If you were to ask any group of people who influenced them the most during their formative school years, you would probably hear a common theme among the list of answers: coaches. Although they lack a traditional classroom and traditional textbooks, athletic coaches often have a special way of bringing kids together and bringing out the best in them.
What strategies can teachers borrow from the athletic field and bring to the classroom?
Always remember that students learn by doing.
How would a team perform if they only read about their sport, watched tape, and received lectures? Not very well, right? This is a truth that is very obvious on the playing field and no less true in school: people learn more and advance more when they are actively participating in lessons. While a basketball coach may indeed give a lecture on how to correctly guard a player on the opposing team, you can be assured that he will have his team practice guarding drills immediately afterward. After you teach a new concept, be sure to give students the ball to try it out themselves.
Set clear short- and long-term goals.
In both sports and school, the ultimate goal is to learn. But that can be a somewhat nebulous and vague aim for kids to understand on a day-to-day basis. During an athletic season, coaches have the luxury of breaking their time into short-term goals (the game next week) and long-term goals (the playoffs). Simultaneously, they set both short- and long-term goals for individual players. While it may be difficult to find similar opportunities for goal setting in some academic subjects, itâ€™s absolutely possible. Consider a semester-long project with lots of sub-parts or weekly non-traditional assessments to help students see their advancements and work toward a bigger objective.
Focus on the process, not just results.
In school, kids sometimes get the idea that their final grades are the only thing that matters. But when they play sports, coaches let them know clearly that, win or lose, there are more important things about athletics than points and trophies. Instead of focusing so much on the final outcome, which involves a lot of factors that are out of their control, coaches know to concentrate on the process of learning rather than the scoreboard. Sure, a player may have lost the final game of the season, but she might also have improved her softball pitch significantly in the last few months.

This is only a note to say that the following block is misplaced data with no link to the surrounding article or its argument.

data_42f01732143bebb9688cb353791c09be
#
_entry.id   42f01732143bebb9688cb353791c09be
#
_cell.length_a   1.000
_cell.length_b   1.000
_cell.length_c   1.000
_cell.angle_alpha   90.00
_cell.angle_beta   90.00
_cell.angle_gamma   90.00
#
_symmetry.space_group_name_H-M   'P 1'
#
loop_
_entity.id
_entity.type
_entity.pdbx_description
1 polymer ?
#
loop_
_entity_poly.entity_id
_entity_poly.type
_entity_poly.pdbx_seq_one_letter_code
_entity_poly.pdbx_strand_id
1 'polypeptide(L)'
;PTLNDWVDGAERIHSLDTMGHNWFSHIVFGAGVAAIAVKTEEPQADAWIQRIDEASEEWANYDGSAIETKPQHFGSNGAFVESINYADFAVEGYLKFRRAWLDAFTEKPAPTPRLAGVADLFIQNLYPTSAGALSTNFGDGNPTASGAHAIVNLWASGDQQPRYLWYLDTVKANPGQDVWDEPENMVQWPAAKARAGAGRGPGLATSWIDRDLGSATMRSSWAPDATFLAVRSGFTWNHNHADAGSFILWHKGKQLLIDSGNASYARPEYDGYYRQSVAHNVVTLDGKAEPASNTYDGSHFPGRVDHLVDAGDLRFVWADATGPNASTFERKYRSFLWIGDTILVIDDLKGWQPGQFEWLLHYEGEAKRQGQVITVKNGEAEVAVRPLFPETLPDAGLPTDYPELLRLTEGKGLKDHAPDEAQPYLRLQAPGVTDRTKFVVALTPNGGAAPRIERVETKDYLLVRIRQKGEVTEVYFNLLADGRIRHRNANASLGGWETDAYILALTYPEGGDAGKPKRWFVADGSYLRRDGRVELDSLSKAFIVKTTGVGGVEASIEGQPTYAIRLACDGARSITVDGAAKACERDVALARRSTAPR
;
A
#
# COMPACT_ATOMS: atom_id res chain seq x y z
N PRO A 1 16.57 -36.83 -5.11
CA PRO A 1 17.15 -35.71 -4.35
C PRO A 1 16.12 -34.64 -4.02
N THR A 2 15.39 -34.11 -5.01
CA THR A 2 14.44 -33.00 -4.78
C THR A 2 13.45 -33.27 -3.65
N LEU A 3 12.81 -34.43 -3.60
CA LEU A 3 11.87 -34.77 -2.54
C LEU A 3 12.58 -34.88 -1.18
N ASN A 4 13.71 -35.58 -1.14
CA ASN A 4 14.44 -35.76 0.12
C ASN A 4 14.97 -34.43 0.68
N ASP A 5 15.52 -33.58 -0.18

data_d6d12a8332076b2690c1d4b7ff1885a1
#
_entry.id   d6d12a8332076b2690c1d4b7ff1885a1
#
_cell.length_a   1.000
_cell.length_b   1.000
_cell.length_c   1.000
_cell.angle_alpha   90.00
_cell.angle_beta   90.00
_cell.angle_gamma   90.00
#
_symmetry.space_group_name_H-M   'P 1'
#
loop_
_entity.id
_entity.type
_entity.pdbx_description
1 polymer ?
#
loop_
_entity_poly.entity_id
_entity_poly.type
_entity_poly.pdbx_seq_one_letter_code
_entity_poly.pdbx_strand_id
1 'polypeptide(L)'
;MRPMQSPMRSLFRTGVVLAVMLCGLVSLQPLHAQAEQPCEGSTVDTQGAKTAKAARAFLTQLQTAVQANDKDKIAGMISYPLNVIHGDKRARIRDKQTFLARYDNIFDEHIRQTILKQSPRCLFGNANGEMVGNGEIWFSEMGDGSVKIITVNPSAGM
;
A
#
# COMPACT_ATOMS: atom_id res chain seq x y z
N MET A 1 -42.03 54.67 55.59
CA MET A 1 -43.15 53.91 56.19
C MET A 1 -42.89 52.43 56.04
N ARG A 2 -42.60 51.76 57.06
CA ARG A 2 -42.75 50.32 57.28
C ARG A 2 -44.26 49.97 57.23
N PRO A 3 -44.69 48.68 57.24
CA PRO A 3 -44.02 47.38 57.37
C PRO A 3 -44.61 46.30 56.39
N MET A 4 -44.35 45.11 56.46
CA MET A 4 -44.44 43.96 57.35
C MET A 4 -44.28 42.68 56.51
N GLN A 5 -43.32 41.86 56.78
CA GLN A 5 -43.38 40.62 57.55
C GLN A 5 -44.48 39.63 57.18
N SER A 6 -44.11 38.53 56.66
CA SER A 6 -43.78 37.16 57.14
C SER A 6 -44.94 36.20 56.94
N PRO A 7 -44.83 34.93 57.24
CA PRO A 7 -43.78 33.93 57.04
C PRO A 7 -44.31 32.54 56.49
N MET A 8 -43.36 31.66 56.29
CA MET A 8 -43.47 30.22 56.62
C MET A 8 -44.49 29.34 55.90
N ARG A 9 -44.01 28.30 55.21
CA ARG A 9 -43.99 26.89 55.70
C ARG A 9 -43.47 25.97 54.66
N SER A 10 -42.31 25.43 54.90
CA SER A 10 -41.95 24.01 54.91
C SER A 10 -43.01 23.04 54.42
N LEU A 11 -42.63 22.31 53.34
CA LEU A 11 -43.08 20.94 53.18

Donâ€™t just teach your subject matter, teach strategies and tactics.
In sports, coaches understand that it doesnâ€™t make sense to teach an athlete how to throw a ball without also teaching them more abstract concepts: how to learn, how to practice, and how to self-evaluate. These are lessons that students utilize for the rest of their lives. Classroom teachers can take the same approach with their students, no matter the subject: are you teaching your students how to study? Are you teaching them how to apply what they know to other situations? Are you teaching them how to be inquisitive? The fundamentals of learning and self-improvement are the foundation for a lifetime of success.
Turn your students into a team.
A coach knows that it is important to see your group of kids in two different and distinct ways: as a team and as a group of individuals. In the classroom, teachers may not immediately see their group as a team â€“ or see the benefits of treating them as one. While healthy competition between individuals has its place, collaboration can have an amazing affect on your kids. Consider setting group goals, encouraging students to help each other, and letting them know that you see them each as a different, vital part of the group.
Harness the power of formative assessment.